“What you get by achieving your goals is not as important as what you become by achieving your goals.”
– Zig Ziglar
Embarking on a journey of self-improvement often begins with a burst of inspiration. For many of us, that collective push comes as we ring in a new year. New Year’s resolutions can be promising and highly motivating, yet pursuing these goals is often the exact challenge that throws us off track- how ironic! In fact, studies have suggested that only a slim 6% of people managed to keep their 2023 New Year’s resolutions, underscoring a common struggle. Whether it’s the pull of old routines or the chaos of life, that initial enthusiasm tends to fizzle out- regardless of how slow and steady of a start. Though perhaps it’s not about lacking dedication; it’s about using that growth mindset to create a clear direction and maintain motivation.
1. Choose a Challenge
Have you ever felt frozen in place, overwhelmed by the overflowing number of tasks in front of you and not knowing where to even start? Start your journey by writing out all changes you’d want to see for yourself, and circle ONE goal to make your focus. Neuroscience tells us the loftier the goal, the more likely you are to fire off brain circuits needed to create action. Instead of an easy goal close within your reach, keep it realistic, but dream big!
2. Define your Vision
Forget title goals and vague results- “I want to lose weight,” or “I want to get good at cooking”- and clarify what you want this goal to look like. Pay attention to the action required for the result, taking it from “I want to be a better reader” to “I’m going to read more”. Go even further and quantify your goal: run a mile in 10 minutes, read 10 novels, have 5 fluent conversations in Spanish. You need a clearly marked finish line.
3. Establish a Timeline
You’re clear about what you want to see, so decide on when you want to see the results. A full year is more than enough time, and this “annualized thinking” and distant timeline may be the exact reason 94% of people abandon their goals. When stress is channeled, our mind sharpens and motivates action to meet an upcoming deadline. The “12 micro-resolutions” approach gives a month per focus, and authors of “The 12-Week Year” suggest a 3-month quarterly cycle that offers a time window that aligns with cultural rhythms. Consider the nature of your goal, and your relationship with procrastination, and deadlines.
4. Break it Down
Now, get really specific. What’s the main activity you’ll do to win? Writing embeds it in your nervous system, detailing every action you intend to take with a pen and paper. Detail increases your likelihood to succeed, helps you track progress, gives a clear path, and in turn keeps motivation. What will you do, which days of the week, and for how long? Specificity is a key feature to setting and achieving goals, so don’t forget hurdles you might face, and how you’ll jump them.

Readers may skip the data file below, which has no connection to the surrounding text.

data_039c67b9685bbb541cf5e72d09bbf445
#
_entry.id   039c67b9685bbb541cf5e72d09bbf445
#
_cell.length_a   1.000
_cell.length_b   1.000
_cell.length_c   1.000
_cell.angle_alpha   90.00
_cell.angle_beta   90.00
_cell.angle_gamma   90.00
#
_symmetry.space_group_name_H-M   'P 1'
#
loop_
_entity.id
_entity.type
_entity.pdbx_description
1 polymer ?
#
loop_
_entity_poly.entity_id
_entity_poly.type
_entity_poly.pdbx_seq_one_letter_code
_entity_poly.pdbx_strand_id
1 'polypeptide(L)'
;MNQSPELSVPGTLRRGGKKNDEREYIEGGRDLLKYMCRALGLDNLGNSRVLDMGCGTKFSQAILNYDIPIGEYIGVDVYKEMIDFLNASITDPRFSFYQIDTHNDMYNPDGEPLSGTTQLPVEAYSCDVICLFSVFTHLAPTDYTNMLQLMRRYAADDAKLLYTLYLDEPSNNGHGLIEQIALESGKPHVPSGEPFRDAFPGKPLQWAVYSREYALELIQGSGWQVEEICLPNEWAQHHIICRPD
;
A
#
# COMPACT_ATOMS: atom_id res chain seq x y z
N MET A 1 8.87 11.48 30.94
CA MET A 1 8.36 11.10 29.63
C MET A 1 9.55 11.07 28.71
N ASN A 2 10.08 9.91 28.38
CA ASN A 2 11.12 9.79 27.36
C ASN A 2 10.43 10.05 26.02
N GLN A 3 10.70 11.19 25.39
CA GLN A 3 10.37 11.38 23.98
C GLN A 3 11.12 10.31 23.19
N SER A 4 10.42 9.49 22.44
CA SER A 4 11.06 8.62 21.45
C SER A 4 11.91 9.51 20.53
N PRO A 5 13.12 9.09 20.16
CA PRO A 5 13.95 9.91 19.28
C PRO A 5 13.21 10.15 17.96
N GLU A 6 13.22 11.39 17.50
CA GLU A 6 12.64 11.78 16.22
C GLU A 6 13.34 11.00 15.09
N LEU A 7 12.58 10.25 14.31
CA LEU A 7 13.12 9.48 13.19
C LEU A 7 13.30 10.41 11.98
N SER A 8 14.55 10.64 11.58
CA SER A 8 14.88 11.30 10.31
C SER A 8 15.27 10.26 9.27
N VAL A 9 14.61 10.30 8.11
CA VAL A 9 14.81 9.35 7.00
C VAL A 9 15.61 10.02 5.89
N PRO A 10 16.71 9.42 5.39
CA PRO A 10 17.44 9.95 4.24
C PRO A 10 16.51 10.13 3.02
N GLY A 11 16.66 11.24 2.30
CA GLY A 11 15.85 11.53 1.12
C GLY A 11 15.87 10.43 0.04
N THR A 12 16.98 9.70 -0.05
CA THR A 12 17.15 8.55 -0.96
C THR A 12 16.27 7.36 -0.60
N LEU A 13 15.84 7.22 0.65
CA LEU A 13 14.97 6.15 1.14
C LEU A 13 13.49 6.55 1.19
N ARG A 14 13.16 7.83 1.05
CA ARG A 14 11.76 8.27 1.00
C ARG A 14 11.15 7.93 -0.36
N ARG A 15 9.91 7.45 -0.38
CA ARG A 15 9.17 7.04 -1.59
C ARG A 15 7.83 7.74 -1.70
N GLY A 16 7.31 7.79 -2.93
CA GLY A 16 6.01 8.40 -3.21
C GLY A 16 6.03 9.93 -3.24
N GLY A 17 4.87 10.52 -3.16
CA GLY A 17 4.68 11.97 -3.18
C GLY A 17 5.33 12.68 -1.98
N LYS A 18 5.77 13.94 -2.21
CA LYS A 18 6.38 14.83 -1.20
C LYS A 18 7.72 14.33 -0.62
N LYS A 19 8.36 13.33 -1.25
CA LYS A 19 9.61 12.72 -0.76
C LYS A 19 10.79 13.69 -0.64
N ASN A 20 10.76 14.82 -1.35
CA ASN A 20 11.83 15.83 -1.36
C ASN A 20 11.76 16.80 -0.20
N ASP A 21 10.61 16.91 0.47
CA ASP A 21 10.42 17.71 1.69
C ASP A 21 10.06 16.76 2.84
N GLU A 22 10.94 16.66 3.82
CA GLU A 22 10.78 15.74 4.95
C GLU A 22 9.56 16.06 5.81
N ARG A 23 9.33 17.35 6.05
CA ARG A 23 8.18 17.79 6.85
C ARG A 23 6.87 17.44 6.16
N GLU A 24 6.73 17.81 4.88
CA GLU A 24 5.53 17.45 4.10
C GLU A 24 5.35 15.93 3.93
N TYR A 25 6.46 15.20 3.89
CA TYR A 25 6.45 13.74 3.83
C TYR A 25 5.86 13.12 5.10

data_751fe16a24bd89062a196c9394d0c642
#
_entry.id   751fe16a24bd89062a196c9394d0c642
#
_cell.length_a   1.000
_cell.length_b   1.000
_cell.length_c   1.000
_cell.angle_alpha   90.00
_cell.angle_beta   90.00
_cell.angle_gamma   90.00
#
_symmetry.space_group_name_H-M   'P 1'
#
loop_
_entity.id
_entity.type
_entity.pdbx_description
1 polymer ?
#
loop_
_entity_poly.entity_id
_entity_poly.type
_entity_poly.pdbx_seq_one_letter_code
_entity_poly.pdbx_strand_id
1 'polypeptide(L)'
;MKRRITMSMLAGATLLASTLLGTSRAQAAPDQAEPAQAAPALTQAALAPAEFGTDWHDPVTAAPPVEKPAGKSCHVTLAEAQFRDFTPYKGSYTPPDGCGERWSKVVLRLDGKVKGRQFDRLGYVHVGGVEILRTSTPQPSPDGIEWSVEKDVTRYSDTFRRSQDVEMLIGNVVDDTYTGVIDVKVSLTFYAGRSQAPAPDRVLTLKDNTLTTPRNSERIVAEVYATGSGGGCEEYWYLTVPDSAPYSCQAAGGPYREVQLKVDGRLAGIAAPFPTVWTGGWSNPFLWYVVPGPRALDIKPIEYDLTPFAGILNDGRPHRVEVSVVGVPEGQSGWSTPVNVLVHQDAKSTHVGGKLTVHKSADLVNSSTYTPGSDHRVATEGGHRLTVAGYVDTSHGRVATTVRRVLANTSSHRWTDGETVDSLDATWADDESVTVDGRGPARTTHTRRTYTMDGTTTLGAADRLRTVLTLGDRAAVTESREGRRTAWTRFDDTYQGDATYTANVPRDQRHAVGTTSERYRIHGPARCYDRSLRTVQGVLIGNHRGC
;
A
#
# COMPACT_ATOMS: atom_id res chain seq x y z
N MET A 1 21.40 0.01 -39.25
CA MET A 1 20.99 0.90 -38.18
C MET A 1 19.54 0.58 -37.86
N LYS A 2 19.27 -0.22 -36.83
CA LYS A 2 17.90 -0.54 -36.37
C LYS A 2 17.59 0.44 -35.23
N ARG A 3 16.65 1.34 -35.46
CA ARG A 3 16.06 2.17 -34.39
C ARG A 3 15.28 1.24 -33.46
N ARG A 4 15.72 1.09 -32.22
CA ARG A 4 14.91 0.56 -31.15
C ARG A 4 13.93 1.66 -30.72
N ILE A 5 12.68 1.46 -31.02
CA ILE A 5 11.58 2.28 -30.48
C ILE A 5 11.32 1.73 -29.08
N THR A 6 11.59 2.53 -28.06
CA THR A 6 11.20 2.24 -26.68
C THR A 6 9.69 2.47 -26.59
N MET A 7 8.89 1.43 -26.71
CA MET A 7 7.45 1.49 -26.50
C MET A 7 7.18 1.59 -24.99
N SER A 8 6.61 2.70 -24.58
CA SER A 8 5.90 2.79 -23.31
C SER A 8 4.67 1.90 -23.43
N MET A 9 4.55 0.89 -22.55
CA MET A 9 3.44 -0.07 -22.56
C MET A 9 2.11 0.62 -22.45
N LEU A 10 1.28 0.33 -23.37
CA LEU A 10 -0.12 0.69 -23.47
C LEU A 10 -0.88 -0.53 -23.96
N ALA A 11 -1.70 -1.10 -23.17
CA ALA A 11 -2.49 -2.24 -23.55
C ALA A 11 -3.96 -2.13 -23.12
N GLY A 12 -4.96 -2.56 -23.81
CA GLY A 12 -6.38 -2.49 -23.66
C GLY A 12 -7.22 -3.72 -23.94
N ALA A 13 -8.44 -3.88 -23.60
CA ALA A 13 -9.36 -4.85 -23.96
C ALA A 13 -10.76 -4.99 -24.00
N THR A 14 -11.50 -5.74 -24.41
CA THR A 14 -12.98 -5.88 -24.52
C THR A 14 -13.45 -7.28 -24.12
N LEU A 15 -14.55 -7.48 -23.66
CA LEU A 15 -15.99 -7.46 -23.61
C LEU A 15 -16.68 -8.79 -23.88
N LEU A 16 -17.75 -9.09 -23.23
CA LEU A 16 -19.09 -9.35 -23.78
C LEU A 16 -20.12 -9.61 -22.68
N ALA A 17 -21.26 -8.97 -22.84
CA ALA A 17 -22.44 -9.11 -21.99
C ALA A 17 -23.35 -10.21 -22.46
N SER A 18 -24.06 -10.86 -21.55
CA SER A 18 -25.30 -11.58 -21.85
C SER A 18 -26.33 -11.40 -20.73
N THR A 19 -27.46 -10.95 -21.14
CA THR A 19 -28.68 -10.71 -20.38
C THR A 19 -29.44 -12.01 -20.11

5. Engage Your Brain
What about when your motivation naturally starts to fade? This middle problem usually comes right after a strong start before you see enough progress to push you forward again. Dr. Maya Shankar suggests a way to create a positive loop: break up the journey into mini goals and shorten the length of challenges. So instead of keeping your eye on the “lose 50 pounds” prize, start with the first 10. The little wins matter, but don’t celebrate every sign of progress. Flip a coin before rewarding yourself, and that random “heads” keeps you going the same way a casino can.
6. Show, Don’t Tell
You might think that sharing plans for achievements will keep you more accountable and likely to succeed, but we suggest letting your success speak for itself. The more personal time you spend with the goal, the better off you’ll be! Avoid the early reward our brain receives from positive feedback, and celebrate later. Don’t tell your haters either – being discouraged or having an “I’ll show them!” mindset interrupts that deeper drive that enjoys the process.
Remember, it’s not just about reaching your goals; it’s about becoming a better you along the way. Zig Ziglar reminds us that rather than hitting that finish line, it’s about who we become along the way. Take charge, set goals that make sense for you, and let your actions do the talking. You’ve got the power to shape your story.
Happy Goal Setting!